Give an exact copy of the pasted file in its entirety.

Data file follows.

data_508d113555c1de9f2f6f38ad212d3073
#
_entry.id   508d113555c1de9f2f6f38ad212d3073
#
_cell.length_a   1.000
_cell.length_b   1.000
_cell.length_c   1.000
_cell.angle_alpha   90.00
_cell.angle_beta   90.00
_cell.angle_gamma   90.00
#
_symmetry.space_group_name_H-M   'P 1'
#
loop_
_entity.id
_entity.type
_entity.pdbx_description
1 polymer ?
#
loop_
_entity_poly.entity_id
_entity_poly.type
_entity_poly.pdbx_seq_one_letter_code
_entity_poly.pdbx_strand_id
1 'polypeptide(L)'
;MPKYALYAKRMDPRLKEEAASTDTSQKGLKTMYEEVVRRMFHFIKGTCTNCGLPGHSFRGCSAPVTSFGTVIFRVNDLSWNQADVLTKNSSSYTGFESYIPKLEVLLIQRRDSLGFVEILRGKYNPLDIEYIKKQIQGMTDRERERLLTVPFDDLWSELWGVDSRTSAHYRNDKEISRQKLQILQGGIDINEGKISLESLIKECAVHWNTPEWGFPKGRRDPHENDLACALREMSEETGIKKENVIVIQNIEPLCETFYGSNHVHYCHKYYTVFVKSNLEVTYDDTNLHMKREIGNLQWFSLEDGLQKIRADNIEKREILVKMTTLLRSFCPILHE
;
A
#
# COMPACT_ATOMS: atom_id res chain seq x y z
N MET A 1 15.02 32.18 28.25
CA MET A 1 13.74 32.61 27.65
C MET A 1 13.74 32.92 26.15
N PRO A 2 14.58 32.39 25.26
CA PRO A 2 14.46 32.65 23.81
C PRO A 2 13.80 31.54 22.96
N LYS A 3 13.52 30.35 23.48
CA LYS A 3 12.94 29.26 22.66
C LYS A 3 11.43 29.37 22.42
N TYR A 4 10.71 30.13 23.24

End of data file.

data_508d113555c1de9f2f6f38ad212d3073
#
_entry.id   508d113555c1de9f2f6f38ad212d3073
#
_cell.length_a   1.000
_cell.length_b   1.000
_cell.length_c   1.000
_cell.angle_alpha   90.00
_cell.angle_beta   90.00
_cell.angle_gamma   90.00
#
_symmetry.space_group_name_H-M   'P 1'
#
loop_
_entity.id
_entity.type
_entity.pdbx_description
1 polymer ?
#
loop_
_entity_poly.entity_id
_entity_poly.type
_entity_poly.pdbx_seq_one_letter_code
_entity_poly.pdbx_strand_id
1 'polypeptide(L)'
;MPKYALYAKRMDPRLKEEAASTDTSQKGLKTMYEEVVRRMFHFIKGTCTNCGLPGHSFRGCSAPVTSFGTVIFRVNDLSWNQADVLTKNSSSYTGFESYIPKLEVLLIQRRDSLGFVEILRGKYNPLDIEYIKKQIQGMTDRERERLLTVPFDDLWSELWGVDSRTSAHYRNDKEISRQKLQILQGGIDINEGKISLESLIKECAVHWNTPEWGFPKGRRDPHENDLACALREMSEETGIKKENVIVIQNIEPLCETFYGSNHVHYCHKYYTVFVKSNLEVTYDDTNLHMKREIGNLQWFSLEDGLQKIRADNIEKREILVKMTTLLRSFCPILHE
;
A
#
# COMPACT_ATOMS: atom_id res chain seq x y z
N MET A 1 15.02 32.18 28.25
CA MET A 1 13.74 32.61 27.65
C MET A 1 13.74 32.92 26.15
N PRO A 2 14.58 32.39 25.26
CA PRO A 2 14.46 32.65 23.81
C PRO A 2 13.80 31.54 22.96
N LYS A 3 13.52 30.35 23.48
CA LYS A 3 12.94 29.26 22.66
C LYS A 3 11.43 29.37 22.42
N TYR A 4 10.71 30.13 23.24